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Everyone in Toronto media who covered the Raptors in recent years has a Bryan Colangelo story.

It usually went like this: You wrote something about Colangelo when he was still the president and GM of the team. That something needn’t be especially critical, but you would get a note about it. The note would be long, aggrieved and often arrived in dead of night.

In one instance, I wrote a single sentence about him in a column – that he had refused comment on the topic at hand.

I woke up to an e-mail from Colangelo longer than the column itself, complaining that I’d been unfair and going line-by-line through the piece picking it apart.

It is not unusual to get irritated, encyclopedic notes from fans. It is, in my experience at least, completely unique to get them from the guy in charge.

Colangelo did this on the regular. Though a genial presence in real life, his electronic persona was very different – insecure, defensive, a sort of digital porcupine. Quills up at all times.

Colangelo was let go by the Raptors and moved on to run the Philadelphia 76ers, where he’s now accused of taking that neurotic tendency up several notches.

On Wednesday, the 76ers announced they were undertaking “an independent investigation” into a truly bonkers story published the night before by The Ringer’s Ben Detrick.

By doing a deep data dive, Detrick connected the dots between Colangelo and five anonymous Twitter accounts that took a keen interest in Philadelphia basketball.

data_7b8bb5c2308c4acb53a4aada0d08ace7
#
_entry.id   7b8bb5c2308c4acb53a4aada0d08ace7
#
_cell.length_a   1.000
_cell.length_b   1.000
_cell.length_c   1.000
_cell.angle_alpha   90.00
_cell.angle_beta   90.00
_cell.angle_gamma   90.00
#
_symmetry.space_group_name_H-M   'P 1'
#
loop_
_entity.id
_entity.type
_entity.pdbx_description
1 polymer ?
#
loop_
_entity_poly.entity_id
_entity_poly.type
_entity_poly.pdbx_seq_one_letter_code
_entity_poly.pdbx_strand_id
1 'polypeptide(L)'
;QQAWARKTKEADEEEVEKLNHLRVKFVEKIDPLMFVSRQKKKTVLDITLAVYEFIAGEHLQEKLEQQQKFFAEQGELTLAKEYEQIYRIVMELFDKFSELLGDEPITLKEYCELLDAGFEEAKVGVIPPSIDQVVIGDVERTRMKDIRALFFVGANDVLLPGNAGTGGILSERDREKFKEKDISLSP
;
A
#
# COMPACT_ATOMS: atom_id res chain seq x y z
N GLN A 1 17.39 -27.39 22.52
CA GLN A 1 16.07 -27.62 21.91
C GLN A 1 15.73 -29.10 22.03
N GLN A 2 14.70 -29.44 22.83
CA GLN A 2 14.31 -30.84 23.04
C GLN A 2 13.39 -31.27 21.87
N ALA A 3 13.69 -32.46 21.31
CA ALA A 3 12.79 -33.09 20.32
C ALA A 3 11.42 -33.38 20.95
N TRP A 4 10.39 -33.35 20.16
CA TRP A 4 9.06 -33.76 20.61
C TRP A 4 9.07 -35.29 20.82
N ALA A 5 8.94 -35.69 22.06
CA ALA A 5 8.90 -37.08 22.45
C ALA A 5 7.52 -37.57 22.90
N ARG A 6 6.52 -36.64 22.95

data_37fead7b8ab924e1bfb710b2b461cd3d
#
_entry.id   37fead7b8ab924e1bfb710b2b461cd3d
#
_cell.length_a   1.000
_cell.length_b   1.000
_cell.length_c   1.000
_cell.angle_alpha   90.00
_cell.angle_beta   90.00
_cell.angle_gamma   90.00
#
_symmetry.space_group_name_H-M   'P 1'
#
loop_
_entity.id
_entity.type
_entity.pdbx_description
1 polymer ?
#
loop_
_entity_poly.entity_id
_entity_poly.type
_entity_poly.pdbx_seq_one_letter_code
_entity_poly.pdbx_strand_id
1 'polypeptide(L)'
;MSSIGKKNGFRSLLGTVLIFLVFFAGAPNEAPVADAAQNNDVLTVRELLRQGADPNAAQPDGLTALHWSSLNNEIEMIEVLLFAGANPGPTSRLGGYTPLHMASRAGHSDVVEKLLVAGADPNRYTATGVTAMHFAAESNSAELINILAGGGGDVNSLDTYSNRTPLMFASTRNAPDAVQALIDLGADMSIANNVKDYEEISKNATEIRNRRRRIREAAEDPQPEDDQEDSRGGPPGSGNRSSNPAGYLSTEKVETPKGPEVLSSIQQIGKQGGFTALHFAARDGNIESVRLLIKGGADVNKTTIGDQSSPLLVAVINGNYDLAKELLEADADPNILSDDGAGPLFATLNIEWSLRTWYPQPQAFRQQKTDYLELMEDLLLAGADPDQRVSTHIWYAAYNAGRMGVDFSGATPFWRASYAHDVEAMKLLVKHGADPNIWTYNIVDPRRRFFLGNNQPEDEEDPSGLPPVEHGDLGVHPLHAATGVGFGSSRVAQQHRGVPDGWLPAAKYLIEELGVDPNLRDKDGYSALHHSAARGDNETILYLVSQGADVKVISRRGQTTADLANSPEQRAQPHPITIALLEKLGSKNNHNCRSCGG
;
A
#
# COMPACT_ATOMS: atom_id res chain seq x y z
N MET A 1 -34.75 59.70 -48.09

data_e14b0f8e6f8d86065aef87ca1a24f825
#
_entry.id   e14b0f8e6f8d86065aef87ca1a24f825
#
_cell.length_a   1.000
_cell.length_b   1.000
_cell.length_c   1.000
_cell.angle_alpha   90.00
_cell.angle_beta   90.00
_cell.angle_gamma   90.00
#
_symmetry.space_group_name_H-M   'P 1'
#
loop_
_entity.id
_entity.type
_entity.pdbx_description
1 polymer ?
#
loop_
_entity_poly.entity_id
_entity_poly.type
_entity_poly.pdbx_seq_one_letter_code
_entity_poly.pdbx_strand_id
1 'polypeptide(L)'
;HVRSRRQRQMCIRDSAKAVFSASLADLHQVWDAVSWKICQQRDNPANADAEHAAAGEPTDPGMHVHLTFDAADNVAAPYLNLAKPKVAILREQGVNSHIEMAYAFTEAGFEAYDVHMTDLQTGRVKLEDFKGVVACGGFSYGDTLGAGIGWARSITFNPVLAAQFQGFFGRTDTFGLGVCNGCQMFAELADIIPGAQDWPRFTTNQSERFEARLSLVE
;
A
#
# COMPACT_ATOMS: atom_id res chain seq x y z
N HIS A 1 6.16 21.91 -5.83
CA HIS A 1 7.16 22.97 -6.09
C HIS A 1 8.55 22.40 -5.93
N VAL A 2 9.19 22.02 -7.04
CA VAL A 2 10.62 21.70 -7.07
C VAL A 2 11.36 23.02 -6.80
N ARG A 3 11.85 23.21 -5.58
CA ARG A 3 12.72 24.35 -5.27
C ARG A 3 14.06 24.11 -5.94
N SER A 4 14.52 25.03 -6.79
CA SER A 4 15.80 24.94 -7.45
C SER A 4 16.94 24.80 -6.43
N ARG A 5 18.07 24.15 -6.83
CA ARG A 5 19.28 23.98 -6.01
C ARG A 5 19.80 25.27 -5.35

Of course, lots of sports executives monitor what is said about them on social media. Many will happily admit having burner accounts. But they don’t say anything on them. They use them to lurk.

Some of the suspect accounts ripped current 76ers players, former executives and a random sampling of NBA luminaries. They delved into proprietary Sixers’ business, including the sort of stuff that scuttles trades. They also routinely piped up in support of Colangelo. One went so far as to defend his high-collared shirts.

The evidence presented is copious, if circumstantial. (When Detrick contacted the team about two of the accounts, Colangelo admitted using one. The other three were made private shortly thereafter.)

However, there is no direct link to the most incendiary stuff. This may be a con job. If so, it is one of astounding length and depth.

On Wednesday, two league sources who’ve worked directly with Colangelo had contrasting opinions on the mystery.

One would not believe it could be true. The other was more circumspect – “He’s addicted to criticism.”

However this turns out, the billion-dollar enterprise Colangelo runs has been forced into crisis mode. This can’t be waved away in a news conference. There either needs to be a complete, transparent exoneration or a public hanging.

Since Colangelo can’t dunk a basketball, it’s probably safest to lean in the direction of the career gallows.